A sound example of this is when you feel cold and you need that energy to warm up. This much-needed boost in your thyroid hormones sends a message to your body to kick-start your metabolism, thus generating the heat needed to increase your body’s temperature.
Subsequently, these thyroid hormones affect your body’s basal metabolic rate (BMR), which is also responsible for how many calories you’re able to burn while resting, which is why people with underactive thyroids usually suffer from weight gain and have problems shifting the weight at later stages – obesity is not an uncommon epidemic amongst people suffering from thyroid problems.
But how is vitamin B-12 connected to your thyroid health?
Compared to other vitamins and nutrients, the daily vitamin B-12 requirements are relatively low.
A teenager or adult only requires a mere 2.4 micrograms every day. But even though the daily requirements are low, it still plays an important part in your body’s metabolic and cellular processes and should not be ignored.
Vitamin B-12 is often underrated, but it’s known to be the stimulus for many bodily functions, such as DNA synthesis, red blood cell production, nerve health, fatty acid synthesis, neurological functioning, protein conversion, and thyroid health.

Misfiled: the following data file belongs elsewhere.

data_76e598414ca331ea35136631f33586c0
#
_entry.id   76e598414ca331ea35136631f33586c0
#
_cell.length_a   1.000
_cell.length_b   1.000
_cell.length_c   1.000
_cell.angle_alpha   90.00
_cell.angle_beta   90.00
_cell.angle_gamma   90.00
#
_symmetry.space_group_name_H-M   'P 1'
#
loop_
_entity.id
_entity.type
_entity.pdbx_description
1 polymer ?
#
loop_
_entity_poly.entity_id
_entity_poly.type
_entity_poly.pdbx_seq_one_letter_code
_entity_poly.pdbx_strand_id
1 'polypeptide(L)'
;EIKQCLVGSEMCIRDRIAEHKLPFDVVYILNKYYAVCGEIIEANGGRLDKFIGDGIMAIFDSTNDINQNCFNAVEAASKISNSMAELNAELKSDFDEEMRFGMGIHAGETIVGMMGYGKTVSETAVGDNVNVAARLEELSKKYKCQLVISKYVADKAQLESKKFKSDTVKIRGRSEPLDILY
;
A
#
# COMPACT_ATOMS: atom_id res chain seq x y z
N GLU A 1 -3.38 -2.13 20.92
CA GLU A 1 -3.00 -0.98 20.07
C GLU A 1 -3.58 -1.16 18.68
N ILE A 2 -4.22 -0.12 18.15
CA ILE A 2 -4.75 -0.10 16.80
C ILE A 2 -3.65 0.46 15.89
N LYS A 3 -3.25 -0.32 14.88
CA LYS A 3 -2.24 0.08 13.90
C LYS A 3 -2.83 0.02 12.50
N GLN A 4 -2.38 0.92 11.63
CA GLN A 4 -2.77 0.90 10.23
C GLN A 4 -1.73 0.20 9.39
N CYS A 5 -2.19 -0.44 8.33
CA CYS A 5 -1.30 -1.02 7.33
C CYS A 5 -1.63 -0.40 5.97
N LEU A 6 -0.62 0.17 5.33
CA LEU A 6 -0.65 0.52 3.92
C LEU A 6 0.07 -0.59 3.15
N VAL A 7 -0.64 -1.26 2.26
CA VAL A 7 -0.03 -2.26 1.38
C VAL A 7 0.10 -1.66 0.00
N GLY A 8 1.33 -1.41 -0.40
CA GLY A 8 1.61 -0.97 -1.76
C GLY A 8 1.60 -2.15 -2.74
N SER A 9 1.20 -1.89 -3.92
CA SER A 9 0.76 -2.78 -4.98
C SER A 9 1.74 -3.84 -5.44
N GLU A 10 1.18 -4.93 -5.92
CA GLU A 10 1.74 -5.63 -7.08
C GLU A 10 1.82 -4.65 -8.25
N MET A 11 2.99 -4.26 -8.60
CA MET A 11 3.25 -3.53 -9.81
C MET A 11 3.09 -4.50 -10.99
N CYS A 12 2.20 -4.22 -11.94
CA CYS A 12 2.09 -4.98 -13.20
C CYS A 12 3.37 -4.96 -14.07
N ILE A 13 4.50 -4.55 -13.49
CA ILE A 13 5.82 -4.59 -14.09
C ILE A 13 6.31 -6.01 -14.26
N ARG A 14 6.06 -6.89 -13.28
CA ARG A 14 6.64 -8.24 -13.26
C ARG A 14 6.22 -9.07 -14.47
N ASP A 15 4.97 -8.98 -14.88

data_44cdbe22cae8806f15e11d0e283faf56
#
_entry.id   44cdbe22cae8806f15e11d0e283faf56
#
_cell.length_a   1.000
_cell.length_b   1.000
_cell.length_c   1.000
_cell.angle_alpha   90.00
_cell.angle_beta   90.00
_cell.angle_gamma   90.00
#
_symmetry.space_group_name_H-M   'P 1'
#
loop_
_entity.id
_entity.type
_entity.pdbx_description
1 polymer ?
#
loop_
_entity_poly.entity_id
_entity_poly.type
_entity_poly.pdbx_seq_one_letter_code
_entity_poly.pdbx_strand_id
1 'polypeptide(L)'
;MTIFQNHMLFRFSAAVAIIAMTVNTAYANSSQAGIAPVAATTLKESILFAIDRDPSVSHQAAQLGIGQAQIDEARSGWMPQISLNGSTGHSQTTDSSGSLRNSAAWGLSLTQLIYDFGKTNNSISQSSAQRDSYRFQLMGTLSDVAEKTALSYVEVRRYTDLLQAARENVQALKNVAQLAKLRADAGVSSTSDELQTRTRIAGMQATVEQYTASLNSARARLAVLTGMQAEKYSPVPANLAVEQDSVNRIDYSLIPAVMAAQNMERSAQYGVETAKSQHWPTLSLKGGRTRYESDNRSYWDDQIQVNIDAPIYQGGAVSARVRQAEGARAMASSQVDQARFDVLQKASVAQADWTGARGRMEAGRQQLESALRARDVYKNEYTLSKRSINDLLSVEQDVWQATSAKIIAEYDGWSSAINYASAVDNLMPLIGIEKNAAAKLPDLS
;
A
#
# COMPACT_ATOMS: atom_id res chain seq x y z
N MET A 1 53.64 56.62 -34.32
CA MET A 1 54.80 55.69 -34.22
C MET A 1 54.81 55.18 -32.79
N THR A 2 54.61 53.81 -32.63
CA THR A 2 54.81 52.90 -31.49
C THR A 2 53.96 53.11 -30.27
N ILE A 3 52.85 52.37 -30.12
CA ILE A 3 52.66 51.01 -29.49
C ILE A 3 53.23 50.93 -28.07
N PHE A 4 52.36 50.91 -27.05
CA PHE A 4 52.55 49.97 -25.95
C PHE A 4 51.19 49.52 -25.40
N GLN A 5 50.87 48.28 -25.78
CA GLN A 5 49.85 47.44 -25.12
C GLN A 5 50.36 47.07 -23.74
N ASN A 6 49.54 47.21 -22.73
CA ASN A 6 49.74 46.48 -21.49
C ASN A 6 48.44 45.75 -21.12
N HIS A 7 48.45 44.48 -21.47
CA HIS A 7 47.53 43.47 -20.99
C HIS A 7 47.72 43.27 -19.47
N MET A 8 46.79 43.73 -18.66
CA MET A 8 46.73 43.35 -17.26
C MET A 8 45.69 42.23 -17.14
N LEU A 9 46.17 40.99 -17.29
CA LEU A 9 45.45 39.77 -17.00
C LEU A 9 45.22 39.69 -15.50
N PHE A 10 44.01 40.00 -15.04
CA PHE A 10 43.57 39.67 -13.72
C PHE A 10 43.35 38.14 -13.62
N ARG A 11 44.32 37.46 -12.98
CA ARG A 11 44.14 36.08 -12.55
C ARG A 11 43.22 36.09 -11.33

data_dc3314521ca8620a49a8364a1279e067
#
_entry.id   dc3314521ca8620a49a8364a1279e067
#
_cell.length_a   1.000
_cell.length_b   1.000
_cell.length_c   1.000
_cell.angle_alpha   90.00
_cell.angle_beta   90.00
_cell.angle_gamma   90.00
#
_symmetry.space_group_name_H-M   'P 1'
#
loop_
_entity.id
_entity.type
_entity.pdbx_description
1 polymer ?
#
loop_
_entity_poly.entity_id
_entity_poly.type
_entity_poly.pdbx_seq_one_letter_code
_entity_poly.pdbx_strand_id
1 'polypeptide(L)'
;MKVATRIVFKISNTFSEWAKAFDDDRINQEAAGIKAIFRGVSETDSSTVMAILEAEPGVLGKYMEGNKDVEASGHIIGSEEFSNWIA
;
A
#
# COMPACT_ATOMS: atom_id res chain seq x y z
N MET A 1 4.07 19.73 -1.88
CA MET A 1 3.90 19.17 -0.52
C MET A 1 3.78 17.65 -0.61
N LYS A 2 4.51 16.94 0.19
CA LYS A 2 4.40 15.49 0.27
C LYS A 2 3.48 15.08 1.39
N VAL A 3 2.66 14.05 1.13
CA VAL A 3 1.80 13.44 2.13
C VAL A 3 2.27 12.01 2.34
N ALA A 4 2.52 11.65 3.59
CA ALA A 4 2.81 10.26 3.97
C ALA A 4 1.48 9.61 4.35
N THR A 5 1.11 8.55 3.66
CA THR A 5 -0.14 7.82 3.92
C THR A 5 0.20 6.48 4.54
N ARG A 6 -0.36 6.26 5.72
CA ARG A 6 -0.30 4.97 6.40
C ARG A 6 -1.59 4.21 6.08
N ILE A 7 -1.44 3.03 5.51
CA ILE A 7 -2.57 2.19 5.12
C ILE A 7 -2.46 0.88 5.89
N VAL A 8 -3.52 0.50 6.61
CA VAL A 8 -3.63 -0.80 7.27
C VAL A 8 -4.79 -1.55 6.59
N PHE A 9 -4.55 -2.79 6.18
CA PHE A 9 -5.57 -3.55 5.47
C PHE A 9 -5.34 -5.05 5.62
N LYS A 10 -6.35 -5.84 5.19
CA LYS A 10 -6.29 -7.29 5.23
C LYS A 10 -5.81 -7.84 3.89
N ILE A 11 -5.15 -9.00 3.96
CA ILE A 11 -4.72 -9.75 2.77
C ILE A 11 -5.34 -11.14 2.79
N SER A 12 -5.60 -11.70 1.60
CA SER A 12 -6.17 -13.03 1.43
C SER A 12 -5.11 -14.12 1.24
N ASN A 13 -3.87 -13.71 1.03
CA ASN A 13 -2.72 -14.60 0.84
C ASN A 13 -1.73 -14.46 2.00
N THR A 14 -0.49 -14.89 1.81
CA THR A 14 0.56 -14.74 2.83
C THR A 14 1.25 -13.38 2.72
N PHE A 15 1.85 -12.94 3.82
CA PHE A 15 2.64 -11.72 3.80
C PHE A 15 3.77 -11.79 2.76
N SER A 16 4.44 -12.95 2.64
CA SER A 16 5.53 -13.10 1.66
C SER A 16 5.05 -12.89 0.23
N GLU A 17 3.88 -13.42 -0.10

As mentioned above, vitamin B-12 is crucial to your thyroid health and general wellness, so how can you tell if you have a vitamin B-12 deficiency and what does it mean for your thyroid functioning?
The Complexity of a Vitamin B-12 Deficiency
Vitamin B-12 deficiencies are more common than you’d expect. It’s believed that between 20-40% of the US population have inadequate levels of vitamin B-12. These stats may not appear to be too bad on the surface, but if you knew the true extent of it and its significant effects on your energy levels and thyroid and cognitive health, you’d be looking for as many ways to boost your B-12 levels as possible.
Absorbing vitamin B-12 is complex and there’s more one than one way in which could develop a vitamin B-12 deficiency.